When a student has to take on a second or third job, as many do to get by, they are hindering their own academic productivity. However, unions are about more than just pay and costs. They are about having the ability to work with dignity. For graduate assistants and UH, unionization would lead to better educational and research outcomes, improved graduation and publication rates, and protections in the workplace.

Many graduate assistants face harassment, a problem that is exacerbated by the inability to access the rights and protections a union can offer. That harassment is oftentimes racial or sexual in nature, with one in ten female graduate students reporting sexual harassment from faculty nationwide, and one in six at the University of Hawaii.

Unionization offers improved grievance and arbitration processes to counter these abuses of unchecked power. Additionally, unions decrease the gender wage gap by an average of 16 cents on the dollar, and win benefits such as paid family leave and sick leave, which enable workers to balance work and personal responsibilities.

Graduate assistant unionization is not new. Graduate assistant unions have existed for 50 years. They are at top-tier public universities such as the University of California system, the University of Washington, the University of Oregon, the University of Wisconsin and many more.

Over 100,000 graduate workers are unionized across the country at public and private institutions, and research and education has flourished at these universities. Unionized graduate employees report higher levels of professional support, while faculty report that unionization does not inhibit their ability to advise, instruct, or mentor.

SB 2585 will not cost the state any extra money. It creates the opportunity for graduate assistants, like all workers, to have a seat at the table to collectively bargain over their working conditions.

We should be proud that so many graduate assistants want to take ownership of their future, participate in decision-making processes and engage with their community. For a better university and Hawaii, supporting graduate assistant unionization is clearly the right move.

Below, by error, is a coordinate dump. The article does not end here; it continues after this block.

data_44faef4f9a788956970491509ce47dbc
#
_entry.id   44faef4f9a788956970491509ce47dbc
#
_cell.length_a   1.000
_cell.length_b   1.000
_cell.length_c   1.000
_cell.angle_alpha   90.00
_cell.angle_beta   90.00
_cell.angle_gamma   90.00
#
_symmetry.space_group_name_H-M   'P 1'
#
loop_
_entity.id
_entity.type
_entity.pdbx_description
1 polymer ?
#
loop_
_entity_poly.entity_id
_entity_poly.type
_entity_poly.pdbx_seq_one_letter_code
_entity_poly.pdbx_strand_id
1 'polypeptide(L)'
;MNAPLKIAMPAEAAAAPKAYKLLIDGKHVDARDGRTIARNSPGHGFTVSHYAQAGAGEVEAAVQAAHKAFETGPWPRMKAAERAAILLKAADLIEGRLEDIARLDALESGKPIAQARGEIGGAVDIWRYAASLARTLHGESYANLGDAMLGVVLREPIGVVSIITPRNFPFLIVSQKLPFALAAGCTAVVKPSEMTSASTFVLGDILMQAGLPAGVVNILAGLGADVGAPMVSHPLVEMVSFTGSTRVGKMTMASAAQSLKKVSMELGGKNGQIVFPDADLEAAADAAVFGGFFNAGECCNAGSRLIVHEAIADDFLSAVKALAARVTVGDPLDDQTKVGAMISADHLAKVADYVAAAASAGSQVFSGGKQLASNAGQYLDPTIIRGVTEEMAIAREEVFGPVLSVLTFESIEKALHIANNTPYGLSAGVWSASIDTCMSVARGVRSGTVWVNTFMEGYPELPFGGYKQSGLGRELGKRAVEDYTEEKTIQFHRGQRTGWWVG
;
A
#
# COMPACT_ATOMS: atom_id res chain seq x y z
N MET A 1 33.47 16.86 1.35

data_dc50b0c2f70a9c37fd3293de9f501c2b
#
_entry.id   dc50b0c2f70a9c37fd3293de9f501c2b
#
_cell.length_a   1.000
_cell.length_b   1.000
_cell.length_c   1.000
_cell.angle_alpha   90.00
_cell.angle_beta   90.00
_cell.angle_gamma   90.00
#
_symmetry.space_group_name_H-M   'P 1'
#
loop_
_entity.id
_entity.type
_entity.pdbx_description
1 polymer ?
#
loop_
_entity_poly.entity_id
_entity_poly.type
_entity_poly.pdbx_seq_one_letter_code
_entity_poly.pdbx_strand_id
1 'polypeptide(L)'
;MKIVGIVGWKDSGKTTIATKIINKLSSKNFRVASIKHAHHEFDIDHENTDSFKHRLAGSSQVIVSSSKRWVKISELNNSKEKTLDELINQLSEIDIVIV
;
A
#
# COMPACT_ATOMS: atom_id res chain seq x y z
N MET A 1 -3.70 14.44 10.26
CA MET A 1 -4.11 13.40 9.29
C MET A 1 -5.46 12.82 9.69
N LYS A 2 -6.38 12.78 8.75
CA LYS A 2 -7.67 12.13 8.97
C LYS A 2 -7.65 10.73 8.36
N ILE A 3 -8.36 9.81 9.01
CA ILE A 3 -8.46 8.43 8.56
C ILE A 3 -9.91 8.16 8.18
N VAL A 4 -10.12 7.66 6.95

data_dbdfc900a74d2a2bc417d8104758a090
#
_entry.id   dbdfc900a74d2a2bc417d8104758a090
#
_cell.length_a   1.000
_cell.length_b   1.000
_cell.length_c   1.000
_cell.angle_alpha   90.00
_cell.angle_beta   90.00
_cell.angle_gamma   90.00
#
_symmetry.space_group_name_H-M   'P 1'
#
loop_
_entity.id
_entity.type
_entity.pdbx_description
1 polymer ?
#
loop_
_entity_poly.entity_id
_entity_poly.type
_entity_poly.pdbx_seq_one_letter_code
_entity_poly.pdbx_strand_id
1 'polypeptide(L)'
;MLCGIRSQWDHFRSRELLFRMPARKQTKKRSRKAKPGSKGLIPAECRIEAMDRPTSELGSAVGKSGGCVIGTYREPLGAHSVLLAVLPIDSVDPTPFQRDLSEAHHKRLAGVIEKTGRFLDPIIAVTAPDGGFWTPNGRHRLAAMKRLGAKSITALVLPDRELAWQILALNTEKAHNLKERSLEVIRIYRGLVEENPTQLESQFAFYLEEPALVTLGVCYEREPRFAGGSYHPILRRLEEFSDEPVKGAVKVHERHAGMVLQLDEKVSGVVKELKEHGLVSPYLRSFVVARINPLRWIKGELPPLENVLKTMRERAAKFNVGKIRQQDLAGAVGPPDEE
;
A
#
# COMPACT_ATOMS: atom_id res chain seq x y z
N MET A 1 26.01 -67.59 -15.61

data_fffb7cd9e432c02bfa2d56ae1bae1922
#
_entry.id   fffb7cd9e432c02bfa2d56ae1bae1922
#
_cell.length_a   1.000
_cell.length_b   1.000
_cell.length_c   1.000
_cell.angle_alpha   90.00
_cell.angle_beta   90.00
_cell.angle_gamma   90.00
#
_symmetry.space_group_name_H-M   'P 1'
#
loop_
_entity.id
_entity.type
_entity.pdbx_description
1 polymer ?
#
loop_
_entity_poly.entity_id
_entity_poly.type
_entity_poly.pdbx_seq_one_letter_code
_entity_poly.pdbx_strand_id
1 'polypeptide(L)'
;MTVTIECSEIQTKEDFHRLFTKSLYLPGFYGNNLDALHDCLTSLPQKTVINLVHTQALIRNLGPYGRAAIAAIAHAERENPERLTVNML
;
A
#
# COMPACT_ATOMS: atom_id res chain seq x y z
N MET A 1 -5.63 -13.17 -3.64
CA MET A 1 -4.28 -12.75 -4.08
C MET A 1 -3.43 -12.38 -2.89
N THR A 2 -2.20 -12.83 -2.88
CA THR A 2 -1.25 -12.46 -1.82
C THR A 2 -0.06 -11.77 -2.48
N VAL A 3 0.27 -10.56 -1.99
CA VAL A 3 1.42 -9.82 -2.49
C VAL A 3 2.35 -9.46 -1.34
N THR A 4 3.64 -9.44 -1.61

The right to collectively bargain was a hard-fought gain of Hawaii’s labor movement, one that required sacrifice and struggle to achieve. Gov. David Ige and the university should respect that constitutionally guaranteed right and the memory of those who struggled for it. We urge the state Legislature and the governor to support our bill, SB 2585, creating a collective bargaining unit for graduate assistants.

Editor’s note: Contributing authors to this Community Voices are Ilima Long (Ph.D. student in political science), Benton Rodden (graduate student in political science and futures studies), Eric Tong (Ph.D. candidate and teaching assistant in oceanography), Lucie Knor (research assistant and graduate student in chemical oceanography), Tom Iwanicki (research assistant in the Zoology Graduate Program in the Department of Biology), Hannah Liebreich (teaching assistant pursuing her Ph.D. in sociology), Joy Enomoto (master’s student in Library and Information Sciences and Pacific Island Studies and graduate research assistant at Native Hawaiian Student Services), Ryan Dorrill (researcher and teaching assistant working on his Ph.D. in high energy physics) Taylor Lewis (teaching assistant pursuing her M.A. in Second Language Studies) and Nathalie Rita (teaching assistant getting her Ph.D. in sociology).